About Us

Business owners and executives

Cookie jarThe key services we offer businesses are to prevent or discover fraud—e.g., embezzlement or employee theft.

As you'll see by scrolling down this page, we offer many other valuable services to business owners and executives.

When the numbers don’t add up

When we’re called in by business owners, it’s usually because they have specific concerns: “I don’t understand why profits aren’t higher.” Or they may be suspicious: “Is it possible that my business partner has been stealing money from our company?”

First, we often perform a quick overview of a company’s books and records. If we find any clues as to the causes of the drop in company profits or cash balances, we may then suggest a more thorough, yet cost-effective, financial investigation.

Case study: How can we be losing money?

Bakery manufacturerIn one case, I was hired by a manufacturer of baked goods who delivers bread, cakes, pies, and many types of pastries to dozens of Long Island restaurants. The owner called me because according to his figures, he produced 42 different types of products, and all were profitable. However, the books showed that he was losing money.

After going over all of his financial documents, and asking him a number of additional questions, it soon became apparent that theft was likely. I suggested to the owner that he park his car diagonally across the street from his company’s delivery bay early in the morning on the day the plant was closed. I also suggested that he bring a camera. Sure enough, at 6:30 a.m., the owner watched a van pull up to the back of his plant. He photographed one of his employees and several other men loading boxes of cannoli shells into the van.

To eliminate any possible “explanation” the employee might have for why he’d taken the cannoli shells, the owner did the same thing the following week. Once he had two weeks worth of photographs, he went to the police.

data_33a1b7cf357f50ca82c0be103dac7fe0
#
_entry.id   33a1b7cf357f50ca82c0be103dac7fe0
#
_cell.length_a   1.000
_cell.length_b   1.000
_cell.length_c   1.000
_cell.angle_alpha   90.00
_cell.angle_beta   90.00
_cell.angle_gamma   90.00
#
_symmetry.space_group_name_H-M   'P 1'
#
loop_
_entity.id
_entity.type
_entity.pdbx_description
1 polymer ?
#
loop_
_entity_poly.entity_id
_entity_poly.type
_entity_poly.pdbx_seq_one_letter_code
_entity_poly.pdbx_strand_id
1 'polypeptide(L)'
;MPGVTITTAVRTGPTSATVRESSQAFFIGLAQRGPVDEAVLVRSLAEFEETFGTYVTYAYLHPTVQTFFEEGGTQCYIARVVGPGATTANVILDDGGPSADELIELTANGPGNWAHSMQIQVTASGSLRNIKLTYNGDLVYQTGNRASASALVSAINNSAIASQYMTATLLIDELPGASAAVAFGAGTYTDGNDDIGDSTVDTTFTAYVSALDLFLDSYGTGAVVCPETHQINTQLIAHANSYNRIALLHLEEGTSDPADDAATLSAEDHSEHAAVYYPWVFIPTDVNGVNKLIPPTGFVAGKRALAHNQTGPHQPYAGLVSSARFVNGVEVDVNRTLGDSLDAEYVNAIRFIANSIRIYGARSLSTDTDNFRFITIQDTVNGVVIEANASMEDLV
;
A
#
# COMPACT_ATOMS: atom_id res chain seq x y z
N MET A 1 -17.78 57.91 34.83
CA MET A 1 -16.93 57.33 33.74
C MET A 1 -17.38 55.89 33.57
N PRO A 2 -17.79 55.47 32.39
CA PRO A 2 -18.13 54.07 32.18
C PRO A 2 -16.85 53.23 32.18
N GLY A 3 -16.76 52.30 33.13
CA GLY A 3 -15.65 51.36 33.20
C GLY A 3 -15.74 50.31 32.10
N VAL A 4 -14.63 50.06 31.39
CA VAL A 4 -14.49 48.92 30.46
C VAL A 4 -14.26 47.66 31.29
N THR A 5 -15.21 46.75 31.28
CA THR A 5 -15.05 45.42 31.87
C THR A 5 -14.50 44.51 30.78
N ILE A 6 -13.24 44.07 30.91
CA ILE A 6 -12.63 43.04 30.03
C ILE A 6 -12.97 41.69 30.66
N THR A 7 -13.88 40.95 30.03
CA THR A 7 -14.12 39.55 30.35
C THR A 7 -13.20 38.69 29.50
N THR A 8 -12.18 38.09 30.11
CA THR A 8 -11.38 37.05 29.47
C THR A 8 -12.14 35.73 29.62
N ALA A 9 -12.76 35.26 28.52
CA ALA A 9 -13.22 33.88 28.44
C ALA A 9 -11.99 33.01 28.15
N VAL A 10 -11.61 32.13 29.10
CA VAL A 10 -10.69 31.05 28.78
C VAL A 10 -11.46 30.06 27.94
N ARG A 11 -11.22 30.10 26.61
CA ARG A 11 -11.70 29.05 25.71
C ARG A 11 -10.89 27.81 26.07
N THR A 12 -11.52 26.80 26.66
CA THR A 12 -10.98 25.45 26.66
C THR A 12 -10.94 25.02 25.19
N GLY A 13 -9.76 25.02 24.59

Planning the sale of a business

Sellers laneAnother service we offer is guidance to the business owner who anticipates selling his or her company within the next ten years. We do what we call a “Profit enhancement consulting engagement,” (see one interesting example, below) which is designed to determine how to maximize the annual profits and cash increases for each of the next several years--before the business is put up for sale.

If, for example, you’re a business owner and you plan to sell your business, say, 5 or maybe 7 years from now, you might benefit substantially from a baseline valuation. This is not unlike the baseline EKG that your physician may suggest. The idea is to value the business while it's financially healthy, and every few years afterwards. This will help the business stay on track to keep increasing profits in anticipation of selling the company.

Other cases in which business valuation is helpful:

Having a business valuation can be invaluable in a number of situations. Some are predictable, others aren’t. That's one reason why planning ahead is always a good idea:

  • Divorce
  • Death
  • Estate and gift planning
  • Shareholders’ disputes
  • Mergers and acquisitions
  • Bankruptcy

Profit enhancement consulting

This type of work can be done by a creative accountant. It’s also the type of service we’ve performed for--among other clients--the CEO of a $20 million company with about 100 employees.

This was a particularly interesting consulting assignment. The CEO wanted to determine the potential financial return on: 1) subsidizing employees’ fitness club memberships; 2) having an on-site fitness center; and 3) building a complete health center.

We were able to attach numbers to such goals as:

  • Reducing employee turnover
  • Cutting absenteeism
  • Minimizing injuries on and off the job
  • Reducing health care premiums; and
  • Improving employee wellness and morale